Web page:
- VISM Overview
- MPLS Overview
- RPM Overview
- VISM Voice Features
- Voice Connections
- Voice Over AAL2 Network
- VoIP Network
- Voice Over ATM Services on the VISM
- Digital Signal Processors
- VISM Clocking
- Commands for Adding, Configuring, and Displaying Voice Connections
- Commands for Verifying Voice Connections
- Introduction to Multiprotocol Label Switching
- The Problem of Persistent Loops Due to Protocol Conflicts
- Cisco WAN Switches with MPLS Support
- Setting Up MPLS on the MGX Switch
- MPLS and Virtual Private Networks Using the Route Processor Module
- RPM Memory Locations
- RPM Port Numbering
- Cisco IOS Command-Line Interface
- Commands for Configuring the RPM
- Commands for Setting Up the RPM ATM Switch Interface
- How to Set Up the RPM
- Configuring Subinterfaces
- PVCs on the RPM
- Commands for Configuring Subinterfaces
- Commands for Creating and Displaying PVCs on the RPM
- Creating Connections on the RPM
A voice connection is an end-to-end permanent virtual circuit (PVC) that originates and terminates on MGX VISM endpoints. The connection receives PCM voice samples and signaling and converts them into ATM cells using AAL2 (voice traffic and CAS signaling) or AAL5 (CCS signaling) and transports the cells to the remote endpoint. All voice connections are bidirectional, meaning that traffic flows in both directions.
A single AAL2 voice connection can carry multiple voice calls. This is called AAL2 multiplexing. The channel identifier (CID) differentiates voice traffic streams on the connection.
You can add two types of voice connections in an MGX network: feeder and local. Feeder connections go from the VISM to the PXM trunk and are transported through the ATM backbone network (BPX or other) to the destination MGX switch. Local connections go from one endpoint on an MGX switch to another endpoint on the same switch. Local connections can be between endpoints on the same or different VISM cards. Feeder and local connections perform the same functions.
All VISM connections terminate on endpoints. An endpoint is a channel (DS0 or timeslot) on a T1 or E1 line. An endpoint is defined by its endpoint number and the T1 or E1 line and channel number. You must create VISM endpoints before you can terminate connections on them.
A CID identifies a specific voice traffic stream. You use it when multiplexing multiple voice calls across a single ATM connection. On the MGX switch, the CID also links the connection to the endpoint. When you create a CID, you identify the compression type and other voice processing characteristics, such as echo cancellation and dual-tone multifrequency (DTMF) transport. Figure 22-1 shows the VISM with endpoints, connection, and CIDs.
Figure 22-1 Channel Identifiers
A voice feeder connection has three connection segments:
A master connection between the VISM endpoint and PXM1 trunk on one MGX switch.
A routing connection through the ATM backbone network. The routing connection should be rt-VBR for voice traffic and nrt-VBR for signaling traffic.
A master connection between the VISM and PXM1 trunk on the other MGX switch.
Figure 22-2 shows a voice feeder connection in an MGX network.
An ATM local connection has two connection segments:
A slave connection on one VISM. The slave connection must be added first.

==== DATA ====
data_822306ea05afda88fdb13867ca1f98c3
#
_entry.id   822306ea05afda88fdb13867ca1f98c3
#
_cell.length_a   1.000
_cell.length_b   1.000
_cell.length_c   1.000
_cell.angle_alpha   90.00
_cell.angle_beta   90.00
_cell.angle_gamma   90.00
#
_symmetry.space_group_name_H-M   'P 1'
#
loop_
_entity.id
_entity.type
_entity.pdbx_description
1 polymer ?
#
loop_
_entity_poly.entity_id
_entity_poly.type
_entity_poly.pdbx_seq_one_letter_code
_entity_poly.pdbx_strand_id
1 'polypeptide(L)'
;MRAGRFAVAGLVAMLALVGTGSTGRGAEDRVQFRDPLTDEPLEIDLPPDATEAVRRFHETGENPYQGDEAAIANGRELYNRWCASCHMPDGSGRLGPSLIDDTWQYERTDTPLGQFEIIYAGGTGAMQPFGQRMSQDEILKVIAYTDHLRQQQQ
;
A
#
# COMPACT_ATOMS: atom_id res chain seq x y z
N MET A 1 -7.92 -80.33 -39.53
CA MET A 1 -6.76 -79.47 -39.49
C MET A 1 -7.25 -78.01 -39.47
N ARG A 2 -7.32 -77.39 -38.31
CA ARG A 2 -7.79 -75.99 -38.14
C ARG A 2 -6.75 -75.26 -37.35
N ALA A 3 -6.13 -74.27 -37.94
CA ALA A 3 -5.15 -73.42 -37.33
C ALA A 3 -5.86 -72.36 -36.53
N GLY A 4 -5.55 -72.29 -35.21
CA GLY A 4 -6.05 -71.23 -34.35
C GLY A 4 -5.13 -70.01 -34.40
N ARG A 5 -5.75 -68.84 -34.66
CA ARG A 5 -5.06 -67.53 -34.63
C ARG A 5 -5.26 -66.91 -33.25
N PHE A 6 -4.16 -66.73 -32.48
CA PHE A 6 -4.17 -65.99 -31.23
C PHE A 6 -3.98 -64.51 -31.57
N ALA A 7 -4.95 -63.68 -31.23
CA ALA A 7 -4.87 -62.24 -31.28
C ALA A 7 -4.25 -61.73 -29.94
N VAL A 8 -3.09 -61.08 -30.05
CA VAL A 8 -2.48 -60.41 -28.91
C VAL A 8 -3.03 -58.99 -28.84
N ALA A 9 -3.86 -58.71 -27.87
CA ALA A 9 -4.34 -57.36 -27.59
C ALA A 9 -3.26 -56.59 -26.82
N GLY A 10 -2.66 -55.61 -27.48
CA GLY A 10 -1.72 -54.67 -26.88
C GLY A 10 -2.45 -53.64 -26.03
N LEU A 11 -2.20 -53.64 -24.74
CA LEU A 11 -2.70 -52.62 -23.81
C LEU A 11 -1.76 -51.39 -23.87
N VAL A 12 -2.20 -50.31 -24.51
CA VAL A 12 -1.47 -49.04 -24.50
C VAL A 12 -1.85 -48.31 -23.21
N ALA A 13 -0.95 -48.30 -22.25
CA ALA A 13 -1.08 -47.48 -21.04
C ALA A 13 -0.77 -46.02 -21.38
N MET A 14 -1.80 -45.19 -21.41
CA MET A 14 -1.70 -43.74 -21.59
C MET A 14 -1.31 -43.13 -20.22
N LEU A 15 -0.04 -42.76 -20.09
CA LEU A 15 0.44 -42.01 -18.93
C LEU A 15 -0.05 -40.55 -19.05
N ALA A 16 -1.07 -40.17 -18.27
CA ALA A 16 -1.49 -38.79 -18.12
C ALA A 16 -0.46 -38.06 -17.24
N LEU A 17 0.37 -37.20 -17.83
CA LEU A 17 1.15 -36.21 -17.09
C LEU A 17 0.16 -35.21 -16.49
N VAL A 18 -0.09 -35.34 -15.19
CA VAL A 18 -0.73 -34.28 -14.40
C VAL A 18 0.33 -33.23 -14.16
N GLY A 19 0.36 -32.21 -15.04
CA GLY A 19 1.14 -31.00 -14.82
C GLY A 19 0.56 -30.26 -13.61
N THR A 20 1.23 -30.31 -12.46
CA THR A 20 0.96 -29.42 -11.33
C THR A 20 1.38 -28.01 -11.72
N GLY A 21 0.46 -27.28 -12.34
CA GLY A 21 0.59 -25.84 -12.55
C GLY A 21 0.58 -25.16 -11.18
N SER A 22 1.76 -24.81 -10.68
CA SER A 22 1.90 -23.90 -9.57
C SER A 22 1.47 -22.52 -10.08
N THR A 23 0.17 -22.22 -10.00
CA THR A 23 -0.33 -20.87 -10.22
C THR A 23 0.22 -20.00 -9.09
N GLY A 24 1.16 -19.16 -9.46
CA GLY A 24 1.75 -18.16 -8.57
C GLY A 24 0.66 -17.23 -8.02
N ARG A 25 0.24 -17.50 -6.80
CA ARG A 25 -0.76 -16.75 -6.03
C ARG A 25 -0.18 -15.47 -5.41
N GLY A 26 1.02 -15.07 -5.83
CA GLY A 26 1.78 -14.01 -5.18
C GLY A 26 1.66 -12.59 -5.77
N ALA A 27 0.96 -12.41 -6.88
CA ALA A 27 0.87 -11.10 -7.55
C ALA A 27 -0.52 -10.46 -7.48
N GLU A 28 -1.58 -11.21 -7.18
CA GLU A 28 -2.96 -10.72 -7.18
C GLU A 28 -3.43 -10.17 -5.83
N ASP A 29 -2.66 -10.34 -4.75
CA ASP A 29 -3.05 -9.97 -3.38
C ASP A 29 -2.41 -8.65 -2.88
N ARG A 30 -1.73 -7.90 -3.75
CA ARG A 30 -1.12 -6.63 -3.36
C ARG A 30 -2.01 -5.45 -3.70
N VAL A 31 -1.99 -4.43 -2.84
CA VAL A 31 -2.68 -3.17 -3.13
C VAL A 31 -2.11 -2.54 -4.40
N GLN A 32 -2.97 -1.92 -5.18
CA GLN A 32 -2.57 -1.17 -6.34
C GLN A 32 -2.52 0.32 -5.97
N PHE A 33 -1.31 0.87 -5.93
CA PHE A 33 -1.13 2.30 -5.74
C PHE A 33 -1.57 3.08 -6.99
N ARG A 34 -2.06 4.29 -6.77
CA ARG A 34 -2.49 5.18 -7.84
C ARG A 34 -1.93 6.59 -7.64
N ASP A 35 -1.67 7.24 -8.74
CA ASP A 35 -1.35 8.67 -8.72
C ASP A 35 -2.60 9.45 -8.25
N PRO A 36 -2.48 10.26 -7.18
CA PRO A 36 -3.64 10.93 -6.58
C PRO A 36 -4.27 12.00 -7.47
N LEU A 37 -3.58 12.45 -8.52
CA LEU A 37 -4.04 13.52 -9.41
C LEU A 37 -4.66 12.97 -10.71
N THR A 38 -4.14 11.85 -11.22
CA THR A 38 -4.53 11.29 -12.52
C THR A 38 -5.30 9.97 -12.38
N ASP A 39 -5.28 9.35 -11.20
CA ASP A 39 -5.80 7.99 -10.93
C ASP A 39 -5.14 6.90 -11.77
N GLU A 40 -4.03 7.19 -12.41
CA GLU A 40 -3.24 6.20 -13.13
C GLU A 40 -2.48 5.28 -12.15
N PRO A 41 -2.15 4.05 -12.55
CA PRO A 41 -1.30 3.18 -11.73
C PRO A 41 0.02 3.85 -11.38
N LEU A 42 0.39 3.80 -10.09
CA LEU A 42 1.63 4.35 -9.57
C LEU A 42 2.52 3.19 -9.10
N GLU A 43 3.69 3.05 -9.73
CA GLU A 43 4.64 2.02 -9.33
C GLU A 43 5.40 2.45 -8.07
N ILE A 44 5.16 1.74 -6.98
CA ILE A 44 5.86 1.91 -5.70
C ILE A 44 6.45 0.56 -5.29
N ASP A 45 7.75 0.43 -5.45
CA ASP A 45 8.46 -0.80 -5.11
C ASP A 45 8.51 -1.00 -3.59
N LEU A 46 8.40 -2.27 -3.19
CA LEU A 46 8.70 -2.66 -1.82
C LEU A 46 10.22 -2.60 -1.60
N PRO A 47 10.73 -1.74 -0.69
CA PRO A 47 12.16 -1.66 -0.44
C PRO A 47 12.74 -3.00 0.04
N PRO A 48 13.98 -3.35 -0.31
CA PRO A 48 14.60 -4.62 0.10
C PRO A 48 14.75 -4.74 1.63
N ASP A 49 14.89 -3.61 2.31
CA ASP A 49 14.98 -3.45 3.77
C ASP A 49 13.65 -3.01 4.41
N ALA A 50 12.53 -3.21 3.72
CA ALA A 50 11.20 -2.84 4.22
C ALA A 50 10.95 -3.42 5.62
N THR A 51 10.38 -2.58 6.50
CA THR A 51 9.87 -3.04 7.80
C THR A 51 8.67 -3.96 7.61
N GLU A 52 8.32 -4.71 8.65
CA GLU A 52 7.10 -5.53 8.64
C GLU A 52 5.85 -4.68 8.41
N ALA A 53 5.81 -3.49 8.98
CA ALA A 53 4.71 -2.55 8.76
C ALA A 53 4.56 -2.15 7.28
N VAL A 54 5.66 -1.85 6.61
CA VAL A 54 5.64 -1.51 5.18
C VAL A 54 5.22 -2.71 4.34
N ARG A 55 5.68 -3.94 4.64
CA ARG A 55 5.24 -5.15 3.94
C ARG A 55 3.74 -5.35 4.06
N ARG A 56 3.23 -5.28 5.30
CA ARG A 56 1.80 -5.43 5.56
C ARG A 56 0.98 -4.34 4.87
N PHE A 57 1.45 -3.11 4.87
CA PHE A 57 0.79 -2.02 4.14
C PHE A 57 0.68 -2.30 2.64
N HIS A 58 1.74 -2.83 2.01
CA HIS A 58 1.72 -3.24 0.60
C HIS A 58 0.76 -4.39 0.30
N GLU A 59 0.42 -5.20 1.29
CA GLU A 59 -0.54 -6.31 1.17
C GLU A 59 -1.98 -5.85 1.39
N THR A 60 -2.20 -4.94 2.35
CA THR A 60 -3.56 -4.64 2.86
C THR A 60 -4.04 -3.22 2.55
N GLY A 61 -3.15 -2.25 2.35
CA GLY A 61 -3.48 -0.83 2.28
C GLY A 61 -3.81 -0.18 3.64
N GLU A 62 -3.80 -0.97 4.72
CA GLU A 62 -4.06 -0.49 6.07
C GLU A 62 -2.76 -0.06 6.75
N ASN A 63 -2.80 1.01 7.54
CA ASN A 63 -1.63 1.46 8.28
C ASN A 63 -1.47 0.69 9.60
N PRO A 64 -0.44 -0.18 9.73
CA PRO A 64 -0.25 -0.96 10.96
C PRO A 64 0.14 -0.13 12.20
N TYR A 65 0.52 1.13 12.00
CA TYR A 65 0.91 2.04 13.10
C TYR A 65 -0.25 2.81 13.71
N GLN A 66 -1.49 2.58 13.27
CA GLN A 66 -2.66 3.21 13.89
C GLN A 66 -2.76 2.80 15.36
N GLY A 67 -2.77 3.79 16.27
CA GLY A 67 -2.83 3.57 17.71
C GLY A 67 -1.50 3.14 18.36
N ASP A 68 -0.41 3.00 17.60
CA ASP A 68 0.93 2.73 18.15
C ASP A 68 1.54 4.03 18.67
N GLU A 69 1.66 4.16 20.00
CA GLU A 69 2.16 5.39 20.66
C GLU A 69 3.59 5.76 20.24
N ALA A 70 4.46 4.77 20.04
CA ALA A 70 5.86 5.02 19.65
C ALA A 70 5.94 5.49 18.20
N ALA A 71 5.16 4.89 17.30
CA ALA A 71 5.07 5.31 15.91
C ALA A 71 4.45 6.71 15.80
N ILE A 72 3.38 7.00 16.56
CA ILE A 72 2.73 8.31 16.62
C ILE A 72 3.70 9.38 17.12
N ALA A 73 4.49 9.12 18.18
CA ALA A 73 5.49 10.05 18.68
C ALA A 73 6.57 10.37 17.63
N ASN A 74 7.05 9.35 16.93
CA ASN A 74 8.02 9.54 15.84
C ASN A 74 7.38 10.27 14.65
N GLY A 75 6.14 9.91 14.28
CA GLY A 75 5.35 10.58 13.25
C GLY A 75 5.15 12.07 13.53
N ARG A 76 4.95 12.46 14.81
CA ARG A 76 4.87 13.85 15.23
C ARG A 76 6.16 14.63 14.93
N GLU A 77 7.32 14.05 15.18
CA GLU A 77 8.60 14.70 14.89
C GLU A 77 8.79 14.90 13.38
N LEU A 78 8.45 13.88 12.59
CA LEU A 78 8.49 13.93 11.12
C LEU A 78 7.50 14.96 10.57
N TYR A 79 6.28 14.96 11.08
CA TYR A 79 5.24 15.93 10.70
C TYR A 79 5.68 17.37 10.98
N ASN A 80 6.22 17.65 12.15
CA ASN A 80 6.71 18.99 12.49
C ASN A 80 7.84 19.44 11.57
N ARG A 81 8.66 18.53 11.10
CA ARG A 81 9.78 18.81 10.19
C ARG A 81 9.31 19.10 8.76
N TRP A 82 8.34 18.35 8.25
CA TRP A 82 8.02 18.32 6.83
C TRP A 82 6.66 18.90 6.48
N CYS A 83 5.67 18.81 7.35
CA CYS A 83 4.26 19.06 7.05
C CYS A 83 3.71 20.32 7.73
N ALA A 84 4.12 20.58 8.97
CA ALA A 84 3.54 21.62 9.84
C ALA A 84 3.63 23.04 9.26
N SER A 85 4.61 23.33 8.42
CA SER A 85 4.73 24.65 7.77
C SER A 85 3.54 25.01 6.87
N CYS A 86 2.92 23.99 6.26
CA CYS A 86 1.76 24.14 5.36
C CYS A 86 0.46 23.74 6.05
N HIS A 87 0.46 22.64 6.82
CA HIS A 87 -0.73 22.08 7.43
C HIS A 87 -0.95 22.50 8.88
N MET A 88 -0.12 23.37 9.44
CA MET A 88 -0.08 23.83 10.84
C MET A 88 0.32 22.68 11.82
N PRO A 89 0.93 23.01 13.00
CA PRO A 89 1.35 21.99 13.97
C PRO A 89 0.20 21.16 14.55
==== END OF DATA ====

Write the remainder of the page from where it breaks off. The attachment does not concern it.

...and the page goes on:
A master connection on the other VISM pointing to the slave connection.
Figure 22-2 Feeder Example
How PCM Samples Are Converted into ATM Cells
How are ATM cells created on Voice over AAL2 (VoAAL2) services on the VISM?
Figure 22-3 shows a high-level view of the traffic flow of voice traffic on the VISM.
Figure 22-3 Traffic Flow
Pulse Code Modulation (PCM) voice samples come in from the line and are processed by echo cancellation digital signal processors (DSPs) to eliminate any echo (if echo cancellation is enabled). Next, the PCM samples are processed by the compression DSPs. This is where the 8-bit PCM samples are converted into a variety of different samples (length and frequency), depending on the compression method in use. The compressed samples go to the segmentation and reassembly (SAR) processor to be loaded into ATM cells for transport to the cell bus and across the network.
ITU-T Recommendation I.363.2 specifies the basic AAL2 structure for VoAAL2. Figure 22-4 shows three voice samples (from the same or different voice calls) and how they are made into an ATM cell.
Figure 22-4 Voice Sample Conversion to ATM Cell
Table 22-1 describes each stage of the AAL2 segmentation process.
Table 22-1 AAL2 Segmentation Process
The fixed-length voice samples come from the codec. In this example, each voice sample is 10 bytes long, but the length depends on the compression method used.
CPS (Common Part Sublayer) packet
A 3-byte CPS header is added to each voice sample. Because the voice samples could come from different traffic streams (channels or calls), the CPS header differentiates the channels with the CID.
The CPS-PDU includes a 1-byte start field at the beginning of the CPS packets. Padding is added to the data to make the CPS-PDU exactly 48 bytes long.
The 5-byte ATM header is added to the CPS-PDU (ATM cell payload), and the cell is then ready to transport through the network.
LI (Length Indicator)
The number of cells with a payload length that does not match the LI in the CPS packet header.
Here are the coding or compression methods supported on the VISM:
G.711uPCM with µ-law coding
G.711aPCM with A-law coding
G.729CS-CELP with 10-, 20-, and 30-millisecond (ms) cell times
The coding type you use affects the voice sample size and the sample and cell frequency. Ultimately, this determines how much bandwidth the voice traffic utilizes. Figure 22-5 shows each coding type and the ATM cell created from the voice samples, assuming that multiplexing (multiple voice streams on the same ATM connection) is not in use.
Figure 22-5 AAL2 Coding Types